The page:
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July 9, 1982

Association Between Cigarette Smoking and Acute Respiratory Tract Illness in Young Adults

Author Affiliations

From the Laboratory for the Analysis of Medical Practice (Dr Komaroff and Ms Ben), Division of General Medicine (Drs Aronson and Komaroff) and Division of Pulmonary Medicine (Dr Weiss), Joint Departments of Medicine, Beth Israel Hospital and Brigham and Women's Hospital; the Charles A. Dana Research Institute and the Harvard-Thorndike Laboratory (Drs Aronson and Weiss); and the Center for the Analysis of Health Practices, Harvard School of Public Health (Dr Komaroff), Boston.

JAMA. 1982;248(2):181-183. doi:10.1001/jama.1982.03330020025023

The association of cigarette smoking with the occurrence and severity of an acute respiratory tract illness (ARTI) was studied. Clinical data were obtained prospectively on 867 men and women with an ARTI and on a control group of 289 women. Three hundred seven (57%) of the 534 women in the ARTI group were smokers, compared with 97 (34%) of the 289 women in the control group, a highly significant difference. Of the 867 men and women with ARTIs, 506 were smokers. Smokers had a statistically significant greater likelihood of having a lower respiratory tract illness (57% v 45%), a longer duration of cough (8.9 v 6.8 days), and a greater frequency of abnormal auscultatory findings (31% v 20%) than did the 361 nonsmokers. Cigarette smoking may thus contribute to the substantial morbidity and lost productivity resulting from ARTI.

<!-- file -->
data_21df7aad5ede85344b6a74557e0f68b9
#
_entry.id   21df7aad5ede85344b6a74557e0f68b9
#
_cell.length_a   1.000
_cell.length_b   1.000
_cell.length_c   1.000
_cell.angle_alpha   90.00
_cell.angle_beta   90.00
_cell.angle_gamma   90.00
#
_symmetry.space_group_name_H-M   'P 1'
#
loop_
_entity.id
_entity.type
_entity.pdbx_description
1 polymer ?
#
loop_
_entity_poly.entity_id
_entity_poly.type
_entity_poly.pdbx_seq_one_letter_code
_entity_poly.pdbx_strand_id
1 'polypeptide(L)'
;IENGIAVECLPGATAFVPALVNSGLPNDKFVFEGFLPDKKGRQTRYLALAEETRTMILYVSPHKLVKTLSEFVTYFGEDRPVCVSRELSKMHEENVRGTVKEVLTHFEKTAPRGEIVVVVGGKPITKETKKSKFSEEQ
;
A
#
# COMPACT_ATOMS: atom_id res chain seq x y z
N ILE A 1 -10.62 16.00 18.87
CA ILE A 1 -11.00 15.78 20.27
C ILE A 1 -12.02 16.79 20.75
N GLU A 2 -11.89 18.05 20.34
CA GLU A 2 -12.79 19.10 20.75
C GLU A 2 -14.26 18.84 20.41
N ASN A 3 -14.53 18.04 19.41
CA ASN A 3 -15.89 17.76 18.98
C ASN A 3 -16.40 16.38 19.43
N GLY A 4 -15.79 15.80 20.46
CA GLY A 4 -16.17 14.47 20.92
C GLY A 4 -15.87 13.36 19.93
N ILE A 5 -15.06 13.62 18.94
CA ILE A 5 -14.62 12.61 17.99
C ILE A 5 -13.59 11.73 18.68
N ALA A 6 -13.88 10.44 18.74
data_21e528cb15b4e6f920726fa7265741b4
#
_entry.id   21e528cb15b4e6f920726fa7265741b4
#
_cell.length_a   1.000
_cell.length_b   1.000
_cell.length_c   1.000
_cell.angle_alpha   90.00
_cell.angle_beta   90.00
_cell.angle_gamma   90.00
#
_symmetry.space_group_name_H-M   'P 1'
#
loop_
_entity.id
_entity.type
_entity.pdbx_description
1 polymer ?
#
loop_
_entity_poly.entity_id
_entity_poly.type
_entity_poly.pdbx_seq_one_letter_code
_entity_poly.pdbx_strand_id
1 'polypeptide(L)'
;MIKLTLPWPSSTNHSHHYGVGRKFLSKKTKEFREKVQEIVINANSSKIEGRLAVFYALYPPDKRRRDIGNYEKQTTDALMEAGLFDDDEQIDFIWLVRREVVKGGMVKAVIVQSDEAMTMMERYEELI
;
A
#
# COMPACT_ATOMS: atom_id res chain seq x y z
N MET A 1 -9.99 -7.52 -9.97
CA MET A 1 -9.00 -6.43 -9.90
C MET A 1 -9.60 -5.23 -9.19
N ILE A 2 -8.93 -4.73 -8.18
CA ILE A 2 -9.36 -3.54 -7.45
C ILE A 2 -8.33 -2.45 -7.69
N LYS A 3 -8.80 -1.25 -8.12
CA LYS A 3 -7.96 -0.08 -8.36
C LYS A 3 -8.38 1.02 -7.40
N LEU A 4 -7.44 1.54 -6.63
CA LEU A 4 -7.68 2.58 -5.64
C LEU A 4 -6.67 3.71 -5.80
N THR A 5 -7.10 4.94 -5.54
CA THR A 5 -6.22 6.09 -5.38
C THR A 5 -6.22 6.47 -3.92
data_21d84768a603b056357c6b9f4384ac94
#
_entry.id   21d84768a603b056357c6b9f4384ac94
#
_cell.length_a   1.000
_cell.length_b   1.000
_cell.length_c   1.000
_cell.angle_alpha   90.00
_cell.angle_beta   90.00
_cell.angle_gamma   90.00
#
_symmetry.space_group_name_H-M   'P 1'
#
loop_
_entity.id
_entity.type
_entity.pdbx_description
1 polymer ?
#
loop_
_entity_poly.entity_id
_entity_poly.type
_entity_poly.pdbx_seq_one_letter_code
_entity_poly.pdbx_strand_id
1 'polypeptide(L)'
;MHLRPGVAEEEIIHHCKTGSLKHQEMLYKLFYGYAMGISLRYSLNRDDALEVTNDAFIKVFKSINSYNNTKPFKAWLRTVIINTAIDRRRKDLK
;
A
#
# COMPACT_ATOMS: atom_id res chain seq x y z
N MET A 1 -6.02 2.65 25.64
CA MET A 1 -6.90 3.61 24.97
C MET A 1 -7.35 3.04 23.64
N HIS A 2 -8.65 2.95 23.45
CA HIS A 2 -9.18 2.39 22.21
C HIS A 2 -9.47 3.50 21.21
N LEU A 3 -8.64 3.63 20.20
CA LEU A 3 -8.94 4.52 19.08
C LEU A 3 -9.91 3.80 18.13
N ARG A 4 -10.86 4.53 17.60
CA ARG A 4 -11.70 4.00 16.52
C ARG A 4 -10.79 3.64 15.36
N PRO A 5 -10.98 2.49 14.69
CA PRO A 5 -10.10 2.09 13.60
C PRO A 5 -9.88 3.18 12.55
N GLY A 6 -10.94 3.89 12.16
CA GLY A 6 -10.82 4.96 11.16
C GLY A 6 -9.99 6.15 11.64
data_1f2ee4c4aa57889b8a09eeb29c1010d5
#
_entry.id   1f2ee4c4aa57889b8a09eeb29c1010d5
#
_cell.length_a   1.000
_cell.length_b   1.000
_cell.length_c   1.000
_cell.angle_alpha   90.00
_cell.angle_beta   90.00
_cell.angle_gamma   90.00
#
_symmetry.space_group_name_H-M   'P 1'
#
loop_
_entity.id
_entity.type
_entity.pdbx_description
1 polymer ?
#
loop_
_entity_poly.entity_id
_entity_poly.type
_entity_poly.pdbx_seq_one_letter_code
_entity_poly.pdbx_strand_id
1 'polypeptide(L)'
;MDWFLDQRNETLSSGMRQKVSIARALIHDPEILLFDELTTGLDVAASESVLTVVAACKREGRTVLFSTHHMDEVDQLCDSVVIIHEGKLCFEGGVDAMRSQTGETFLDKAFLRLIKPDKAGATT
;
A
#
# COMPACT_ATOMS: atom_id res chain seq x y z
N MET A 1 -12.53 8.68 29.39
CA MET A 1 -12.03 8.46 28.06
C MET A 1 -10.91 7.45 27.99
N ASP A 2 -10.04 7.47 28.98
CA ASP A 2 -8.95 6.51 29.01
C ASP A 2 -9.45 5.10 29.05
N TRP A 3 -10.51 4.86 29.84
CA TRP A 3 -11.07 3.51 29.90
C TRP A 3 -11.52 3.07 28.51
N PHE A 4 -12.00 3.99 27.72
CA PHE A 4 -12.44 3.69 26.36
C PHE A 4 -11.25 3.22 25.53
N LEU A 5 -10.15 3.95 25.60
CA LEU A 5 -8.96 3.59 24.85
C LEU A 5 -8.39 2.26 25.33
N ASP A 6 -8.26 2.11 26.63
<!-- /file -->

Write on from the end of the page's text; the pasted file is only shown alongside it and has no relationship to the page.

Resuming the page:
(JAMA 1982;248:181-183)